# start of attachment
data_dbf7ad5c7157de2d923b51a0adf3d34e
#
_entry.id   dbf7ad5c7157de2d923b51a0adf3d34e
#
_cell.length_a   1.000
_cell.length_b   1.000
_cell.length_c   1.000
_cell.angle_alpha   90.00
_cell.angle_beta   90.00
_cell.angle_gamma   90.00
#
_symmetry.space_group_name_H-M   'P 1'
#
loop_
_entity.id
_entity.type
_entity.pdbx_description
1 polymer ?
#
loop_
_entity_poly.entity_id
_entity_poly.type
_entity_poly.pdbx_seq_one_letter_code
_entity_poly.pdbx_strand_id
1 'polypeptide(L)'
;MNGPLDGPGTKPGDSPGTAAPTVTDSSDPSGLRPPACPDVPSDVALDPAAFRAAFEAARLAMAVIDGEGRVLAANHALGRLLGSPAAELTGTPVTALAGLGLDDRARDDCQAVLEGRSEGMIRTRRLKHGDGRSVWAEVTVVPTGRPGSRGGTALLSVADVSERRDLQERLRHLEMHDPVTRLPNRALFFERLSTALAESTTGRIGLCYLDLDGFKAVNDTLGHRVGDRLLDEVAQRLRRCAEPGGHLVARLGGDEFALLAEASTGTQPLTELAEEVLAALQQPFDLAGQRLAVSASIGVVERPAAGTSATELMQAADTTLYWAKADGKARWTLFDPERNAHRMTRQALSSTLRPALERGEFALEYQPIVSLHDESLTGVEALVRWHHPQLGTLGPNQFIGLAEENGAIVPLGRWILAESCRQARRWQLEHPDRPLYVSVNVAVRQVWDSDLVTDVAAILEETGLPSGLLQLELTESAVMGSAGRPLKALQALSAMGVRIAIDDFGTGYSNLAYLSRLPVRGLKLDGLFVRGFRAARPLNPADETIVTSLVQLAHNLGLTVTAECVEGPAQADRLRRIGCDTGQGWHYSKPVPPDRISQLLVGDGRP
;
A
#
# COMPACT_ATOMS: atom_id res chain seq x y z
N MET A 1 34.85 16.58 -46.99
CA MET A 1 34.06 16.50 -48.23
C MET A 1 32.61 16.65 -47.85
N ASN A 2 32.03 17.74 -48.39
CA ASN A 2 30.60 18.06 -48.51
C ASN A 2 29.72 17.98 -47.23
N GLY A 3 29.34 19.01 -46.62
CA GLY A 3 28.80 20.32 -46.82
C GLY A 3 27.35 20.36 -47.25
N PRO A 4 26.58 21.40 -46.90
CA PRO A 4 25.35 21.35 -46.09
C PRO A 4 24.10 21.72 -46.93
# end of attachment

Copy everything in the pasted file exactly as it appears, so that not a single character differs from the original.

data_dbf7ad5c7157de2d923b51a0adf3d34e
#
_entry.id   dbf7ad5c7157de2d923b51a0adf3d34e
#
_cell.length_a   1.000
_cell.length_b   1.000
_cell.length_c   1.000
_cell.angle_alpha   90.00
_cell.angle_beta   90.00
_cell.angle_gamma   90.00
#
_symmetry.space_group_name_H-M   'P 1'
#
loop_
_entity.id
_entity.type
_entity.pdbx_description
1 polymer ?
#
loop_
_entity_poly.entity_id
_entity_poly.type
_entity_poly.pdbx_seq_one_letter_code
_entity_poly.pdbx_strand_id
1 'polypeptide(L)'
;MNGPLDGPGTKPGDSPGTAAPTVTDSSDPSGLRPPACPDVPSDVALDPAAFRAAFEAARLAMAVIDGEGRVLAANHALGRLLGSPAAELTGTPVTALAGLGLDDRARDDCQAVLEGRSEGMIRTRRLKHGDGRSVWAEVTVVPTGRPGSRGGTALLSVADVSERRDLQERLRHLEMHDPVTRLPNRALFFERLSTALAESTTGRIGLCYLDLDGFKAVNDTLGHRVGDRLLDEVAQRLRRCAEPGGHLVARLGGDEFALLAEASTGTQPLTELAEEVLAALQQPFDLAGQRLAVSASIGVVERPAAGTSATELMQAADTTLYWAKADGKARWTLFDPERNAHRMTRQALSSTLRPALERGEFALEYQPIVSLHDESLTGVEALVRWHHPQLGTLGPNQFIGLAEENGAIVPLGRWILAESCRQARRWQLEHPDRPLYVSVNVAVRQVWDSDLVTDVAAILEETGLPSGLLQLELTESAVMGSAGRPLKALQALSAMGVRIAIDDFGTGYSNLAYLSRLPVRGLKLDGLFVRGFRAARPLNPADETIVTSLVQLAHNLGLTVTAECVEGPAQADRLRRIGCDTGQGWHYSKPVPPDRISQLLVGDGRP
;
A
#
# COMPACT_ATOMS: atom_id res chain seq x y z
N MET A 1 34.85 16.58 -46.99
CA MET A 1 34.06 16.50 -48.23
C MET A 1 32.61 16.65 -47.85
N ASN A 2 32.03 17.74 -48.39
CA ASN A 2 30.60 18.06 -48.51
C ASN A 2 29.72 17.98 -47.23
N GLY A 3 29.34 19.01 -46.62
CA GLY A 3 28.80 20.32 -46.82
C GLY A 3 27.35 20.36 -47.25
N PRO A 4 26.58 21.40 -46.90
CA PRO A 4 25.35 21.35 -46.09
C PRO A 4 24.10 21.72 -46.93